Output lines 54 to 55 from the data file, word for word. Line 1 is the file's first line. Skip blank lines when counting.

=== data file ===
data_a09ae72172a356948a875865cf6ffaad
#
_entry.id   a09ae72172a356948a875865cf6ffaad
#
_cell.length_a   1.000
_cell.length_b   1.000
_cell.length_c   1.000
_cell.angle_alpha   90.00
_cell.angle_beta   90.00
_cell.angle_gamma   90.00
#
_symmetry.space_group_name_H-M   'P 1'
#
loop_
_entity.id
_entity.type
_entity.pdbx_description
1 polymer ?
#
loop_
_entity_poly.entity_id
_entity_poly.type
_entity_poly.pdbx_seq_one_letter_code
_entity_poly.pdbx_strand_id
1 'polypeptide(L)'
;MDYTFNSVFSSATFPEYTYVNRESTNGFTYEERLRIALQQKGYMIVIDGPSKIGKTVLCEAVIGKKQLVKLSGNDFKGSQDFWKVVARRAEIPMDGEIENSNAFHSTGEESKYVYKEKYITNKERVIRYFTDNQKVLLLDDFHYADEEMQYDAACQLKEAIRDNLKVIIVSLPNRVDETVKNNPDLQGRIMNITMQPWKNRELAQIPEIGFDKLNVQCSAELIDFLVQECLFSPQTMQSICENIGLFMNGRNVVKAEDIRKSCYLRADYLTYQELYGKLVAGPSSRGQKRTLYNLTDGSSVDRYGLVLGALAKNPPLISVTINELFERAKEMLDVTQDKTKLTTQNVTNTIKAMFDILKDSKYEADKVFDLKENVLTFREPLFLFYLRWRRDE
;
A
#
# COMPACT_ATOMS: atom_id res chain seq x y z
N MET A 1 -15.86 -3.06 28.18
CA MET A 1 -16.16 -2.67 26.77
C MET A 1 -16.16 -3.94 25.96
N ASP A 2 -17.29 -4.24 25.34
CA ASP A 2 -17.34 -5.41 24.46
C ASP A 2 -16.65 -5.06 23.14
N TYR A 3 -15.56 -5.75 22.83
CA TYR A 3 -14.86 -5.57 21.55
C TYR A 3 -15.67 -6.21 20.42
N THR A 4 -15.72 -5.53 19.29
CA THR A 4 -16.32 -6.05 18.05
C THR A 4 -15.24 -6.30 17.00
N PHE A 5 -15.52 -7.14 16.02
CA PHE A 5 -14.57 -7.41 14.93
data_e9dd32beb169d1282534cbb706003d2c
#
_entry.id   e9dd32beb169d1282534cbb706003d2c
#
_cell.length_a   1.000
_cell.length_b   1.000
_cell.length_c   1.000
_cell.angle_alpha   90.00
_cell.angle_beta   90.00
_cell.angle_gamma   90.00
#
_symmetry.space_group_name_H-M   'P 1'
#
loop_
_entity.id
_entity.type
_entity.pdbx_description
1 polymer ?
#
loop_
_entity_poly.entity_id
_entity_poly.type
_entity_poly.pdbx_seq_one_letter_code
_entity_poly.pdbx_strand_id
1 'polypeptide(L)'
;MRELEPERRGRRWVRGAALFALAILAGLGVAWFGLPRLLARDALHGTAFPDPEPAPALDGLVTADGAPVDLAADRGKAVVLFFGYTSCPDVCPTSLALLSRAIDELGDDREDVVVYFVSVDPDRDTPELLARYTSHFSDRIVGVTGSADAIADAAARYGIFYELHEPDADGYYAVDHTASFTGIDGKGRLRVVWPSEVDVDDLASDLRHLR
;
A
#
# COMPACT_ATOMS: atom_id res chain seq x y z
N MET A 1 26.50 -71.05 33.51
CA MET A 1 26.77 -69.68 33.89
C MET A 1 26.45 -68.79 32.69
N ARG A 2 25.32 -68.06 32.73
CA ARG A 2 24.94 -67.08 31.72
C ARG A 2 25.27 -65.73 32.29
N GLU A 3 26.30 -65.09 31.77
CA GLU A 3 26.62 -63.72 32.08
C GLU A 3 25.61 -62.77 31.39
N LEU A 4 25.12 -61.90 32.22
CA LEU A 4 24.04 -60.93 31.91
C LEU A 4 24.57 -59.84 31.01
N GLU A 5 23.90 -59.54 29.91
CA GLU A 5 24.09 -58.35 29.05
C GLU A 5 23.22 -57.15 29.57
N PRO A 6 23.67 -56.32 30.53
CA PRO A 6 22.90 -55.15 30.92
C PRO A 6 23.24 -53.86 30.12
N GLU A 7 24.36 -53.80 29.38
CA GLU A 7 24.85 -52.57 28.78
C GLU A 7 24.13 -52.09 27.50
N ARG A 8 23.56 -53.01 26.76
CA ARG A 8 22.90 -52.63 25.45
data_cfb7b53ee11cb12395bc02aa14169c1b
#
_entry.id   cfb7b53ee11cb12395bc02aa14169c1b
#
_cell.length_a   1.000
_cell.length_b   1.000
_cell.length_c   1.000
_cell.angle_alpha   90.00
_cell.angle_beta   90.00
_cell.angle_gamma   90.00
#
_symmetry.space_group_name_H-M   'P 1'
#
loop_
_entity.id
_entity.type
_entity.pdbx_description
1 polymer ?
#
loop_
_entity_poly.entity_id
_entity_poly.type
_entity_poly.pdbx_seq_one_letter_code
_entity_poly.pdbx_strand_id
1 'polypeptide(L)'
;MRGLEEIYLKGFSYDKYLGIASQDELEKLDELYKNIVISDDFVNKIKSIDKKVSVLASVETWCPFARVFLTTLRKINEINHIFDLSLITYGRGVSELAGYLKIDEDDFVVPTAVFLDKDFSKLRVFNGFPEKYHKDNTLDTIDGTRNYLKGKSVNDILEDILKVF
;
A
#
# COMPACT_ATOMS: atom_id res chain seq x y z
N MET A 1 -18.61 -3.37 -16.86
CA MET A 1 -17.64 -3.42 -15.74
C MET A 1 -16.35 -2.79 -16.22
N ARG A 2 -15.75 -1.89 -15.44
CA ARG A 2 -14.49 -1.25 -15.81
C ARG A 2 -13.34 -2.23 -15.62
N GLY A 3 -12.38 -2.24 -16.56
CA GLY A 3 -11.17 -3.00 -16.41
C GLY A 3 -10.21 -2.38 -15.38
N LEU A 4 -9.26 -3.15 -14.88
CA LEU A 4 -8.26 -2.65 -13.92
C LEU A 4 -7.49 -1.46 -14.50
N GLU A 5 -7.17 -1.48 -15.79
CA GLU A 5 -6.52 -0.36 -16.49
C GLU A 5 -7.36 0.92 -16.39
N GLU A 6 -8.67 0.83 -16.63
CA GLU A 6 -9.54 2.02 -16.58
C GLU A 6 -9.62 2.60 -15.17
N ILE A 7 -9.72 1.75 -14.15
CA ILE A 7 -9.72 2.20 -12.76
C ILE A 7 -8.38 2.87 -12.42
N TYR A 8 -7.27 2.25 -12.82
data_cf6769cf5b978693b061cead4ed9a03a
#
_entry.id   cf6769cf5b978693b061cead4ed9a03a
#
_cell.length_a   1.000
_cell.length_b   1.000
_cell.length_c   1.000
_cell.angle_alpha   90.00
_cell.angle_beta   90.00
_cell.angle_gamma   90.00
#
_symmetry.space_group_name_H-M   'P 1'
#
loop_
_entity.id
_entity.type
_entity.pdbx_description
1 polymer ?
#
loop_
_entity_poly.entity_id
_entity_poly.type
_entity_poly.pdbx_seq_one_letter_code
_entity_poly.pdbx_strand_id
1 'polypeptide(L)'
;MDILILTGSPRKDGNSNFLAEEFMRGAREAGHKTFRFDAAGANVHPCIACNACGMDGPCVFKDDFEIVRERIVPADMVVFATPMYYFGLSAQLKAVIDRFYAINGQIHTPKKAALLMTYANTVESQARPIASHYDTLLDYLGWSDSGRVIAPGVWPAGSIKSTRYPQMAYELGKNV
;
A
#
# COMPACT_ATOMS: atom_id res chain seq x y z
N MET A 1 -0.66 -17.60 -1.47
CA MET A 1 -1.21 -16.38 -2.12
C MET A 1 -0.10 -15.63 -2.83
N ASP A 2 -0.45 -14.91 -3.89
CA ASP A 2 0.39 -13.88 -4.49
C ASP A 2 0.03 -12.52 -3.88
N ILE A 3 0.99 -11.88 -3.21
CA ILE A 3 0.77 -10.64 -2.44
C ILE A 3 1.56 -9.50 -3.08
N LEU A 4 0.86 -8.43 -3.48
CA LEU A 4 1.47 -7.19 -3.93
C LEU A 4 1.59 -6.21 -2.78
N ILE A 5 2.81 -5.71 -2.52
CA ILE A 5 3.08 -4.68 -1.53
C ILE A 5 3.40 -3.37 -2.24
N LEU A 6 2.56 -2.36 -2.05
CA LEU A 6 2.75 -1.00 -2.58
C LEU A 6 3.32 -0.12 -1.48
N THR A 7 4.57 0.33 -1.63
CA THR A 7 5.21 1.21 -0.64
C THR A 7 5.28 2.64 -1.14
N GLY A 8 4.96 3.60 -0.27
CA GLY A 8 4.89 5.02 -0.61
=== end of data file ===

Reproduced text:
_cell.angle_gamma   90.00
#